List of company towns in the United States

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This is a list of company towns in the United States.

Towns listed in bold are still considered company towns today; other entries are former company towns. See the Category:Company towns in the United States for an unannotated list of articles.

Listed by state[edit]

Alabama[edit]

Arizona[edit]

California[edit]

Colorado[edit]

Connecticut[edit]

Florida[edit]

Idaho[edit]

Illinois[edit]

  • Granite City, Illinois, built by St. Louis Stamping Company, a steel company known for its "Granite ware" in which cooking utensils were made to look like granite
  • Hegewisch, Chicago, founded by Adolph Hegewisch (President of the United States Rolling Stock Company) to emulate the company town of Pullman.
  • Pullman, Chicago, once an independent city within Illinois, owned by the Pullman Sleeping Car Co.
  • Naplate, built and formerly owned by the National Plate Glass Co.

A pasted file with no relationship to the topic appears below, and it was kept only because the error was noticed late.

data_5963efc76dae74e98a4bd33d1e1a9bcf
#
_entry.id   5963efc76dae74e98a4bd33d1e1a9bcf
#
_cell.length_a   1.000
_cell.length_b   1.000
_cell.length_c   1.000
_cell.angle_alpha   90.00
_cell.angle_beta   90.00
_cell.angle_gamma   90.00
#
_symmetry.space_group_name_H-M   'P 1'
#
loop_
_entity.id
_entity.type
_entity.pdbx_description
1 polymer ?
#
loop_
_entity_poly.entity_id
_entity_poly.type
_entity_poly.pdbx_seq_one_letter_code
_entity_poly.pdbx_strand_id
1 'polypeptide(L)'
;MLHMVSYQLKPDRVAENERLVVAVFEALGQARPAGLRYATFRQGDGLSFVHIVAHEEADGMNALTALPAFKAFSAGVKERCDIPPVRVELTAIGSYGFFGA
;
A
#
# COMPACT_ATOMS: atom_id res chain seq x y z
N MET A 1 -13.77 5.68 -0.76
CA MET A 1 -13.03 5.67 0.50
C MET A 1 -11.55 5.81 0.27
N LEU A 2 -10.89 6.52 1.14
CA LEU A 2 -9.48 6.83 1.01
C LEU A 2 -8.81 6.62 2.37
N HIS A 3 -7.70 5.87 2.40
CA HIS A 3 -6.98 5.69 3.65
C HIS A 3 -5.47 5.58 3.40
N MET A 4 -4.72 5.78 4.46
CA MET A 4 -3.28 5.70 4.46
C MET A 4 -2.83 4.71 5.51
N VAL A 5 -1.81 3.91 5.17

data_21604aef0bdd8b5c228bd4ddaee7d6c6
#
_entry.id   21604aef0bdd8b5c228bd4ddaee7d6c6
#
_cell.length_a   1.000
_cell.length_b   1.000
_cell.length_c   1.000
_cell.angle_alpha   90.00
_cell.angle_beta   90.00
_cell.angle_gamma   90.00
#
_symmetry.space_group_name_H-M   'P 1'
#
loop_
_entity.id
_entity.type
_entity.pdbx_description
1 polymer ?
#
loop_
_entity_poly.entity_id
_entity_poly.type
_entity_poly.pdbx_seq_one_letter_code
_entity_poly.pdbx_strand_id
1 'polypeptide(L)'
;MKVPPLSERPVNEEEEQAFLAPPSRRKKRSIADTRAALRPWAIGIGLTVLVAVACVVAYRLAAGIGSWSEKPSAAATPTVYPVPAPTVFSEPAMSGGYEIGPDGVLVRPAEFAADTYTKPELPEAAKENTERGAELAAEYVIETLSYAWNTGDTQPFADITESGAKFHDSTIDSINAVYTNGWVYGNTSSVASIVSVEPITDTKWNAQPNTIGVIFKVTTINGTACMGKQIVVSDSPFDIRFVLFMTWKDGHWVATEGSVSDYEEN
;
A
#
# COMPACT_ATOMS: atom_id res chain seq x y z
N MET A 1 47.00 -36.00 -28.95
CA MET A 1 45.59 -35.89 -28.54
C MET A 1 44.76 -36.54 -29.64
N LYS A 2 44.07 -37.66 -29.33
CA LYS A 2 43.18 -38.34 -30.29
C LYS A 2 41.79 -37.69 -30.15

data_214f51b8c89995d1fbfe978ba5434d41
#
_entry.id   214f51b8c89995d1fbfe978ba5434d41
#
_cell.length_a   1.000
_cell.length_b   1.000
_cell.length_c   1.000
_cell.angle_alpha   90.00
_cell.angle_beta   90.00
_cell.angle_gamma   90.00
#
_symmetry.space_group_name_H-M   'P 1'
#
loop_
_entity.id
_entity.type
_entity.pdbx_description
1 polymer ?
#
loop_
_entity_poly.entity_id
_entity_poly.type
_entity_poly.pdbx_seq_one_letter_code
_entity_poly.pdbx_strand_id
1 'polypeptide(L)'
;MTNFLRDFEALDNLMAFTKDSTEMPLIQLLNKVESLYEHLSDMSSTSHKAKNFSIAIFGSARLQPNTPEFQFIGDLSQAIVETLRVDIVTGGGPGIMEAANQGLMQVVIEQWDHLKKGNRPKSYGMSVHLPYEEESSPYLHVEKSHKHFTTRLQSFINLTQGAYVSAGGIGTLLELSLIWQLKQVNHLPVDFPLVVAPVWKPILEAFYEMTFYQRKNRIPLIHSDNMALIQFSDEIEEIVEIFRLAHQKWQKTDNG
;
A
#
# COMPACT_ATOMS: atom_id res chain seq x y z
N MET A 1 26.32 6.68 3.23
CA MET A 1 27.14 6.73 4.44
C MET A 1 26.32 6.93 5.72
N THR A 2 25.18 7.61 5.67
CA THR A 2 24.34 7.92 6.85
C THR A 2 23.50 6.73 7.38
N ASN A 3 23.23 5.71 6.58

Iowa[edit]

Indiana[edit]

Kentucky[edit]

  • Barthell, built by the Stearns Coal and Lumber Company in 1902.
  • Benham, built and formerly owned by International Harvester.
  • Blackey, built and formerly owned by Blackey Coal Company.
  • Blue Heron, ghost town built by Stearns Coal and Lumber Company.
  • David, built and formerly owned by Princess Elkhorn Coal Company.
  • Fleming-Neon, built and formerly owned by Elkhorn Coal Corporation.
  • Highsplint, built and formerly owned by High Splint Coal Company.
  • Jenkins, built and formerly owned by Consolidation Coal Company.
  • Lynch, built and formerly owned by U.S. Steel.
  • Seco, built and formerly owned by South Eastern Coal Company.
  • Stearns, built by Stearns Coal and Lumber Company.
  • Stone, built and formerly owned by Pond Creek Coal Company. It was also owned by Fordson Coal Company and Eastern Coal Company.
  • Thealka, built and formerly owned by North East Coal Company.
  • Van Lear, built and formerly owned by Consolidation Coal Company.
  • Wayland, built and formerly owned by Elk Horn Coal Company.
  • Wheelwright, built and formerly owned by Elk Horn Coal Company.

Louisiana[edit]

Maine[edit]